AL: The Scoop, June 23, Aug. 30; American Libraries feature, July 17

Tonga prepares to open its first public library

Local children shelve books in Tonga’s first public library. Photo by Kahoa Corbett

The Pacific Island state of Tonga will open its first-ever public library in October. Thousands of books, as well as bikes and laptops, have been donated by more than 50 council libraries in Auckland, New Zealand. The library is the brainchild of South Auckland couple Kahoa and Brendan Corbett, who for the past year have been packing up donated goods almost every month to be shipped to the village of Kolovai. The couple had visited the island shortly after Cyclone Gita devastated Tonga in February 2018. While it may be a surprise for some that Tonga has never had a public library before, the little kingdom is full of avid readers and has a 99% literacy rate....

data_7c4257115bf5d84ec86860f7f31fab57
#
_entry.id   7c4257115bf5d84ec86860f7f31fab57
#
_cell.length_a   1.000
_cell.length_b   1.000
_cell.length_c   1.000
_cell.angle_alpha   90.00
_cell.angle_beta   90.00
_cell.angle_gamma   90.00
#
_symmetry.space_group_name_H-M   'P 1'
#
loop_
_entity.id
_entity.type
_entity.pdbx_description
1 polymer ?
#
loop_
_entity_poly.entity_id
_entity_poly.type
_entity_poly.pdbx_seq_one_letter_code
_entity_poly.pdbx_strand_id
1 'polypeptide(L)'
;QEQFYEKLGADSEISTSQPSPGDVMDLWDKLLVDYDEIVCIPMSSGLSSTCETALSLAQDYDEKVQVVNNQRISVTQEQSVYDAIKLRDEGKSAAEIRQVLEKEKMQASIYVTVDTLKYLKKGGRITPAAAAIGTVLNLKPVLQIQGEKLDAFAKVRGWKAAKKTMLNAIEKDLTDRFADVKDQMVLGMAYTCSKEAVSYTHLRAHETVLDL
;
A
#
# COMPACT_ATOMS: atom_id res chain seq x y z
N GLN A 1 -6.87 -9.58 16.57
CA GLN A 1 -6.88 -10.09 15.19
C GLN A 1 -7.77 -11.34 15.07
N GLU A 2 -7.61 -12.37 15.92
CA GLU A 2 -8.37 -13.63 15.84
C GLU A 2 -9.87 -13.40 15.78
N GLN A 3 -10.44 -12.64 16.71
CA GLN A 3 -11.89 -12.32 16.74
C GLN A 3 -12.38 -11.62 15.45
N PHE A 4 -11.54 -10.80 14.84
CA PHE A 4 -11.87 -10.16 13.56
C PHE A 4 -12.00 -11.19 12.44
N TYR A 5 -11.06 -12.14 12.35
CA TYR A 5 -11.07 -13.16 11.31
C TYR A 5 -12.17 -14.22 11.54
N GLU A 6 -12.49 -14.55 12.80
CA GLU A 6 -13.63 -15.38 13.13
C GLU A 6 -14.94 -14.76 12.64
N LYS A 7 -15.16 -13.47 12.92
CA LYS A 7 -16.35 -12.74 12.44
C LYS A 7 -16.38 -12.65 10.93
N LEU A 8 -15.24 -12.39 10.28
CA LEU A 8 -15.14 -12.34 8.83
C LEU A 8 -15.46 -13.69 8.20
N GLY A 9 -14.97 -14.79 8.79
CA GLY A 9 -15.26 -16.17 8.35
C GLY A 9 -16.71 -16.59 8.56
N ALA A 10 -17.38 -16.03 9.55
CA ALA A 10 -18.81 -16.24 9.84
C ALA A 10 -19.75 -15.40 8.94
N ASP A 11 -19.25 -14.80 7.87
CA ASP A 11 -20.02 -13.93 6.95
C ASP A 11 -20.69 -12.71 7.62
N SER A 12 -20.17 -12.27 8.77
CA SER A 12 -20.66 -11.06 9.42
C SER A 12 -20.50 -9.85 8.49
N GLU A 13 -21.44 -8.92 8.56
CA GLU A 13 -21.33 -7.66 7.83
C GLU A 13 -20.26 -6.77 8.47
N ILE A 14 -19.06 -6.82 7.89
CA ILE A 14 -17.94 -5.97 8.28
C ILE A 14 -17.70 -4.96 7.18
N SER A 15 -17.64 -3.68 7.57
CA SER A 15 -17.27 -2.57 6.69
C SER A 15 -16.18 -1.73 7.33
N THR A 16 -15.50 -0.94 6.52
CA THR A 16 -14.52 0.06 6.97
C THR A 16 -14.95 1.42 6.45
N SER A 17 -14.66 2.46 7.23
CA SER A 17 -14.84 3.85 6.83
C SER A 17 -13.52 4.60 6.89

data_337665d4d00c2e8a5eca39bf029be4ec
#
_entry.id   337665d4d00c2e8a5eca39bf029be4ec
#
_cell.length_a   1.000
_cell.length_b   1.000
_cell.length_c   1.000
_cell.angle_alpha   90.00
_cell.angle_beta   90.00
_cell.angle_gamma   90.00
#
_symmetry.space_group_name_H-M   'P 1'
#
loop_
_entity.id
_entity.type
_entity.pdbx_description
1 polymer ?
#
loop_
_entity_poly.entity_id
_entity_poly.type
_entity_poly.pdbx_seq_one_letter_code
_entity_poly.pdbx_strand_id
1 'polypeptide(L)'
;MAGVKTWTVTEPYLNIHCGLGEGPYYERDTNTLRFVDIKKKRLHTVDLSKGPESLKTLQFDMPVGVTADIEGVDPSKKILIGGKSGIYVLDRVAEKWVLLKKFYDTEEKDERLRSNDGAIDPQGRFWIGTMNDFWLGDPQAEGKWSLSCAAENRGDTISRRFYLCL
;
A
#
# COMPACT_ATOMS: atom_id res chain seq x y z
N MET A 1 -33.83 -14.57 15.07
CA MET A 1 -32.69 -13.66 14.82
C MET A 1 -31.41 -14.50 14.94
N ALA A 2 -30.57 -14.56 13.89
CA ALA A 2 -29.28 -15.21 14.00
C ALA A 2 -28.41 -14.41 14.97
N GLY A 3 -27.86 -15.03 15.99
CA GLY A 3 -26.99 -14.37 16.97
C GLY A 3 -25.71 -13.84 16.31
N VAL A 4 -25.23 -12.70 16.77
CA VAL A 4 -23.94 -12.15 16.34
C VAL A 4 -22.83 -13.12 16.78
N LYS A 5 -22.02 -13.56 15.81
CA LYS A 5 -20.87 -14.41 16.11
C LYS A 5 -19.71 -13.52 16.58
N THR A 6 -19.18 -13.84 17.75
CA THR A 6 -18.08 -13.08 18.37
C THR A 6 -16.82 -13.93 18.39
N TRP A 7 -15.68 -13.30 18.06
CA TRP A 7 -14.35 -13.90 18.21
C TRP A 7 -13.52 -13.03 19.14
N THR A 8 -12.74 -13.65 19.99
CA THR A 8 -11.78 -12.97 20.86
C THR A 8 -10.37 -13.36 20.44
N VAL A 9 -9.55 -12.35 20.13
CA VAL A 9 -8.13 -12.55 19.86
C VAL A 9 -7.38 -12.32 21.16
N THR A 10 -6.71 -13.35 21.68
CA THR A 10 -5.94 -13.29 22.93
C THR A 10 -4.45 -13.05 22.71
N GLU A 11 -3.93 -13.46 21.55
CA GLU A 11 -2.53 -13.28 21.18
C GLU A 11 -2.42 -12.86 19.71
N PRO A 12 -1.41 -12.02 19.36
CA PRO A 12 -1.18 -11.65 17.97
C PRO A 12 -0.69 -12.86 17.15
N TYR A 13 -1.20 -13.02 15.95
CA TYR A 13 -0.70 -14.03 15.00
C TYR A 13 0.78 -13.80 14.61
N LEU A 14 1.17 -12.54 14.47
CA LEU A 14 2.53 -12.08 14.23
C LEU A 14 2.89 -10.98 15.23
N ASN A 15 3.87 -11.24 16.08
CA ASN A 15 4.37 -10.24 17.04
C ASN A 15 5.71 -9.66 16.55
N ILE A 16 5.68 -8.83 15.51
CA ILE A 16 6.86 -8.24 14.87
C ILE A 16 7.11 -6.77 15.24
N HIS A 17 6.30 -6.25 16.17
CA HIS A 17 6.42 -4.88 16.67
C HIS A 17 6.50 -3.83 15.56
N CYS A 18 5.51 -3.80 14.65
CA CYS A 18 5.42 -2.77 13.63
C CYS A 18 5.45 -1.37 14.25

Radio New Zealand, Sept. 2
ALA news

Documentary on The Bad-Ass Librarians of Timbuktu

A cache of African manuscripts stored in librarian Abdel Kader Haidara’s home, 2009. Photo by Brent Stirton

New York Times bestseller The Bad-Ass Librarians of Timbuktu is getting a documentary adaptation with director Otto Bell and fledgling UK outfit Cove Pictures. Written by Joshua Hammer, the book, released in April 2016, follows the true story of a group of librarians who undertook a daring cultural evacuation to save ancient texts from Al Qaeda. The documentary, which due to security concerns has been shot secretly over more than a year in Mali, focuses on the 300 days of jihadi occupation—from April 2012 to January 2013—when the Saharan city fell under Al Qaeda control....

Deadline, Aug. 27; American Libraries Newsmaker, Mar. 24, 2016

Ruth Bader Ginsberg appears at National Book Festival

Ruth Bader Ginsberg at the National Book Festival